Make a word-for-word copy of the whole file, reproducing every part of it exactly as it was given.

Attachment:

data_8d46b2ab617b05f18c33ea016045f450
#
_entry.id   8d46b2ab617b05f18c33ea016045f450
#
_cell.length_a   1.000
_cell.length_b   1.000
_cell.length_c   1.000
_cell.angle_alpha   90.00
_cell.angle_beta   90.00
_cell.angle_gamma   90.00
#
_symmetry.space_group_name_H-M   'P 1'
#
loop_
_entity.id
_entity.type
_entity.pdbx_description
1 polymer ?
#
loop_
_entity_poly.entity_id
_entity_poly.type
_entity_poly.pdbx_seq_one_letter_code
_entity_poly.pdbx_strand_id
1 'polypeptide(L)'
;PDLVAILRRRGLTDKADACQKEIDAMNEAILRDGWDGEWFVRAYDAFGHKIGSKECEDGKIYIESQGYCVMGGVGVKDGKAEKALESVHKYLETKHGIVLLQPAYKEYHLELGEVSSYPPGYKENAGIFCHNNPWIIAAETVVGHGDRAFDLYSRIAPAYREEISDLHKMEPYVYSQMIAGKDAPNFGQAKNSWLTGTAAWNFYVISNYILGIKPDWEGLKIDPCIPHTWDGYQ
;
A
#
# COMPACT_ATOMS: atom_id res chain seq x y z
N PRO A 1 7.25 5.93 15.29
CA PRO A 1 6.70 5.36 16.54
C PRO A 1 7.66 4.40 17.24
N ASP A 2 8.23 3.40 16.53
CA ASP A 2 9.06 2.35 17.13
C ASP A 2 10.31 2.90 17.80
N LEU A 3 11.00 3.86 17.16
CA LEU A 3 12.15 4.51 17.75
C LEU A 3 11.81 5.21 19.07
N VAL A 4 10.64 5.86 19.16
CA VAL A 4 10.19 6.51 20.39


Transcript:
data_8d46b2ab617b05f18c33ea016045f450
#
_entry.id   8d46b2ab617b05f18c33ea016045f450
#
_cell.length_a   1.000
_cell.length_b   1.000
_cell.length_c   1.000
_cell.angle_alpha   90.00
_cell.angle_beta   90.00
_cell.angle_gamma   90.00
#
_symmetry.space_group_name_H-M   'P 1'
#
loop_
_entity.id
_entity.type
_entity.pdbx_description
1 polymer ?
#
loop_
_entity_poly.entity_id
_entity_poly.type
_entity_poly.pdbx_seq_one_letter_code
_entity_poly.pdbx_strand_id
1 'polypeptide(L)'
;PDLVAILRRRGLTDKADACQKEIDAMNEAILRDGWDGEWFVRAYDAFGHKIGSKECEDGKIYIESQGYCVMGGVGVKDGKAEKALESVHKYLETKHGIVLLQPAYKEYHLELGEVSSYPPGYKENAGIFCHNNPWIIAAETVVGHGDRAFDLYSRIAPAYREEISDLHKMEPYVYSQMIAGKDAPNFGQAKNSWLTGTAAWNFYVISNYILGIKPDWEGLKIDPCIPHTWDGYQ
;
A
#
# COMPACT_ATOMS: atom_id res chain seq x y z
N PRO A 1 7.25 5.93 15.29
CA PRO A 1 6.70 5.36 16.54
C PRO A 1 7.66 4.40 17.24
N ASP A 2 8.23 3.40 16.53
CA ASP A 2 9.06 2.35 17.13
C ASP A 2 10.31 2.90 17.80
N LEU A 3 11.00 3.86 17.16
CA LEU A 3 12.15 4.51 17.75
C LEU A 3 11.81 5.21 19.07
N VAL A 4 10.64 5.86 19.16
CA VAL A 4 10.19 6.51 20.39